Like many Canadians, I first bought marijuana in high school. It was easy to get. Where with alcohol I was in the unenviable position of having to deal with someone older who could say no, steal my money or, if I asked the wrong person, get into a mess of trouble. Marijuana was different.
I first tried marijuana in the early AM of April 20th, 2008. I tried it on a whim as something to do before I graduated. I enjoyed myself and not long after I decided I should buy some of my own. Now at this point I was what some economists would call: low knowledge consumer, though, in reality I was a zero knowledge consumer. I had no knowledge of Sativas and Indicas or their effects, I likely didn’t even know what was larger, a gram or an ounce. I was able to buy weed though. It was a simple process of going to a friend in my grade, asking whom I should ask, and asking. Compare that to the hassle of buying alcohol.
When Prime Minister Justin Trudeau gave his latest speech on marijuana to an economic conference, Wednesday, I heard echoes of my first purchase. Trudeau say,
Look, our approach on legalizing marijuana is not about creating a boutique industry or bringing in tax revenue, it’s based on two very simple principles:
The first one is, young people have easier access to cannabis now, in Canada, than they do in just about any other countries in the world. [Of] 29 different countries studied by the U.N., Canada was number one in terms of underage access to marijuana. And whatever you might think or studies seen about cannabis being less harmful than alcohol or even cigarettes, the fact is it is bad for the developing brain and we need to make sure that it’s harder for underage Canadians to access marijuana. And that will happen under a controlled and regulated regime.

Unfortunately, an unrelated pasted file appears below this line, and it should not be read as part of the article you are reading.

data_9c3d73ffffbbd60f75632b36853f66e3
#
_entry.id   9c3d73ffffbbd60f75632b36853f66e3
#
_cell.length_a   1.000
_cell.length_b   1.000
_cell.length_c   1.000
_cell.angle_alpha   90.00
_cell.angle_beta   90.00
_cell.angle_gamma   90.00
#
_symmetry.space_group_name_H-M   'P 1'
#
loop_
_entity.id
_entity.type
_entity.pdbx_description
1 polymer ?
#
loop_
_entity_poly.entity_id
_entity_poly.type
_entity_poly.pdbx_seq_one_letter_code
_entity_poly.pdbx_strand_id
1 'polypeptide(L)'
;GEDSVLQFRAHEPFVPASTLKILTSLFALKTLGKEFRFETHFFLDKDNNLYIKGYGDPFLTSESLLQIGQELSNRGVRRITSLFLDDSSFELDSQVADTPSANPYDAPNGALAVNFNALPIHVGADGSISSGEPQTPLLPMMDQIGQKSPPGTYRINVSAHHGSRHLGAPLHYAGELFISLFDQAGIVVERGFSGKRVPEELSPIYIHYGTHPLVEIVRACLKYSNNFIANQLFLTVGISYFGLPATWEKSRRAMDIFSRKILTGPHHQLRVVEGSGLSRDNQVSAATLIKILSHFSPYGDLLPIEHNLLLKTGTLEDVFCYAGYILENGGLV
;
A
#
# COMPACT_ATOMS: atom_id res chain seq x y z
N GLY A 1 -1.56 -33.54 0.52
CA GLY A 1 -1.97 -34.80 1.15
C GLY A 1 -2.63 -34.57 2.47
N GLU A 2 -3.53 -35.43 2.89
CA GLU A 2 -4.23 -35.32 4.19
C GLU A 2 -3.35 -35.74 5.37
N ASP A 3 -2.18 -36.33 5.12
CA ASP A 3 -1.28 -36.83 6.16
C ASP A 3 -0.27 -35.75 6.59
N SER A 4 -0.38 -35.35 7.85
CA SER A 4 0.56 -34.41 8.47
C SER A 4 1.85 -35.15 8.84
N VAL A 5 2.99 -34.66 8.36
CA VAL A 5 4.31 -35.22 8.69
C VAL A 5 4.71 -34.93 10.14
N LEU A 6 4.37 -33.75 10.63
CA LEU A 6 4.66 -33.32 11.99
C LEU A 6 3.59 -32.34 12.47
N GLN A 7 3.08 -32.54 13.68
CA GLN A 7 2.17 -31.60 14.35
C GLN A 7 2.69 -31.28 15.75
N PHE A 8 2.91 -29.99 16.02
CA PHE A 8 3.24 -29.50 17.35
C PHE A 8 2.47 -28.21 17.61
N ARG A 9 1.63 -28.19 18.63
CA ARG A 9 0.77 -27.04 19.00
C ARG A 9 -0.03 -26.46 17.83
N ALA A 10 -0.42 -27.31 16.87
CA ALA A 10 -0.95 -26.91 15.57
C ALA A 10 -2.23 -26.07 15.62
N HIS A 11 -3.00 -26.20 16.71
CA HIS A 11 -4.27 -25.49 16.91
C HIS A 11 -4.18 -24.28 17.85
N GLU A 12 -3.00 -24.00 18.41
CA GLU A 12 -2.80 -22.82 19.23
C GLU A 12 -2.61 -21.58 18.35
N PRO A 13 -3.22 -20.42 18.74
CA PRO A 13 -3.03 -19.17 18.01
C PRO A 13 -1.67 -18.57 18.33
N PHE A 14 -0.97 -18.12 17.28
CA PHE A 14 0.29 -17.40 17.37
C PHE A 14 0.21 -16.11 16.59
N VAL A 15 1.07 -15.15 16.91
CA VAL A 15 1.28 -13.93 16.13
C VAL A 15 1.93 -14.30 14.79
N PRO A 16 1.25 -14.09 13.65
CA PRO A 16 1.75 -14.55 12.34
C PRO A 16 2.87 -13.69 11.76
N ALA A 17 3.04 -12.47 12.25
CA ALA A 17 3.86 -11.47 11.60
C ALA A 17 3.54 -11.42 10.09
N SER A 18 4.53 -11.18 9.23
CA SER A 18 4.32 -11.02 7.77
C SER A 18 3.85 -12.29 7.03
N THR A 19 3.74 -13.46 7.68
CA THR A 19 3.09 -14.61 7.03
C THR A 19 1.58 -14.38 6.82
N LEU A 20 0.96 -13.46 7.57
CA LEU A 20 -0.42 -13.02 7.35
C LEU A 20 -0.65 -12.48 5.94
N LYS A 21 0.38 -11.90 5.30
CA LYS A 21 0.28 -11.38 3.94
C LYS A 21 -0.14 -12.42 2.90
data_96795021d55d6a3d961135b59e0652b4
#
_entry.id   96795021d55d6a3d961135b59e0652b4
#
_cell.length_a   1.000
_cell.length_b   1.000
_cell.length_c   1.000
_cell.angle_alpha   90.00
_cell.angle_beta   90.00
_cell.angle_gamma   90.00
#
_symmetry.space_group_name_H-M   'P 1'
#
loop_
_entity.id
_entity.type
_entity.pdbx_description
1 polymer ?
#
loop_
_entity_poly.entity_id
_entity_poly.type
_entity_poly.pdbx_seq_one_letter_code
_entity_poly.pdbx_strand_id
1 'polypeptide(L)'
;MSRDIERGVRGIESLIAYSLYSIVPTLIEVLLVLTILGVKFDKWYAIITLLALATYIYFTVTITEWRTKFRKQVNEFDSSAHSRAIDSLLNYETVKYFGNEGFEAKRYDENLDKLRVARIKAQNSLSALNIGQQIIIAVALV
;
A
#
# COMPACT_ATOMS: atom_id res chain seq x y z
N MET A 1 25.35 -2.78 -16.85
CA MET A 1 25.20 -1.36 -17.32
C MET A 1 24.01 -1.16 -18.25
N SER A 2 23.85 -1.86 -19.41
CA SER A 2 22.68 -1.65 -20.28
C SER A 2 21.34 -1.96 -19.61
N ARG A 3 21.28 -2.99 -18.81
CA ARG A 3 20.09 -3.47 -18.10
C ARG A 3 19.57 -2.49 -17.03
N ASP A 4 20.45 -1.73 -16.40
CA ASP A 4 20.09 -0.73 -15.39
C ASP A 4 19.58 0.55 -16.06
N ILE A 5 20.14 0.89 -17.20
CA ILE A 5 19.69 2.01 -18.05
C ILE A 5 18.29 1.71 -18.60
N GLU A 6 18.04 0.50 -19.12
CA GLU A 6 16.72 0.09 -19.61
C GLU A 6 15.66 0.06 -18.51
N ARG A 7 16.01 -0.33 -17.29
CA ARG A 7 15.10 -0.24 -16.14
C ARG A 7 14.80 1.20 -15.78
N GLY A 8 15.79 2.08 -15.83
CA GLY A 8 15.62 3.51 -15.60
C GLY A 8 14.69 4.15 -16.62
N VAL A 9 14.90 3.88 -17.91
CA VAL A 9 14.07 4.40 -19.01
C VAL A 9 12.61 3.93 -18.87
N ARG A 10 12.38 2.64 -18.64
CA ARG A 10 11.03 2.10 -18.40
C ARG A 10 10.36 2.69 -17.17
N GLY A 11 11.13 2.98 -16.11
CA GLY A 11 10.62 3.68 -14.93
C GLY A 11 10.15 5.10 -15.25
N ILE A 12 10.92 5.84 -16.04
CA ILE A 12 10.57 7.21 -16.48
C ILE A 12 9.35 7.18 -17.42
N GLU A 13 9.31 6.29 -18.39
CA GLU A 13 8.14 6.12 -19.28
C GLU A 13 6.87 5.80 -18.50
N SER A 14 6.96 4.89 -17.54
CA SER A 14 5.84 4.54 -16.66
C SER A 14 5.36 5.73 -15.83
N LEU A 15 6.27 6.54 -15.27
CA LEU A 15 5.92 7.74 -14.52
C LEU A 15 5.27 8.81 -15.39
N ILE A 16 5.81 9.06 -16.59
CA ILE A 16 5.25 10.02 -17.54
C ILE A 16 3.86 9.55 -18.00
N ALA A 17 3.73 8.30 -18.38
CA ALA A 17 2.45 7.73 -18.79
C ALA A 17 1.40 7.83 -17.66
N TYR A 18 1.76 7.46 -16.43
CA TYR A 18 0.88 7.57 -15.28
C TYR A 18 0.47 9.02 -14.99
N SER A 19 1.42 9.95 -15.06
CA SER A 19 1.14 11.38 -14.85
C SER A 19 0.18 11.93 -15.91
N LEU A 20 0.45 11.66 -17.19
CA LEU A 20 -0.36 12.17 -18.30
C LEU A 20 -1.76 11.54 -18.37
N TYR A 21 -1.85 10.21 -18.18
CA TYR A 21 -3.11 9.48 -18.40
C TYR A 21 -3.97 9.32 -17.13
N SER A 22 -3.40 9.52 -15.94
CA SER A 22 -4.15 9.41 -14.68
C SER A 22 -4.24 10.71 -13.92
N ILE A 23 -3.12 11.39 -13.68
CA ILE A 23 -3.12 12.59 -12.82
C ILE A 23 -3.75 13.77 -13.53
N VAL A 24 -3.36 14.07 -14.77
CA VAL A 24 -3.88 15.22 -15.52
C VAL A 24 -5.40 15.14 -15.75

The other piece of it is there are billions upon billions of dollars flowing into the pockets of organized crime, street gangs and gun-runners, because of the illicit marijuana trade, and if we can get that out of the criminal elements and into a more regulated fashion we will reduce the amount of criminal activity that’s profiting from those, and that has offshoots into so many other criminal activities. So those are my focuses on that.
I have no doubt that Canadians and entrepreneurs will be tremendously innovative in finding ways to create positive economic benefits from the legalization and control of marijuana, but our focus is on protecting kids and protecting our streets.
This rhetoric doesn’t surprise me in the slightest. Many Canadians have experienced similar ease in getting marijuana in their youth. I didn’t know who my friend got it from, or how many hands it passed through to before it got to me. Hopefully my early experiences weren’t supporting organized crime, though we were technically all criminals under the laws of the time.
Hopefully Trudeau’s arguments will ring true with those who think marijuana legalization will bring a rush of childhood smokers. This often repeated reason, though powerfully emotional, has no basis in fact or the experiences of Canadians.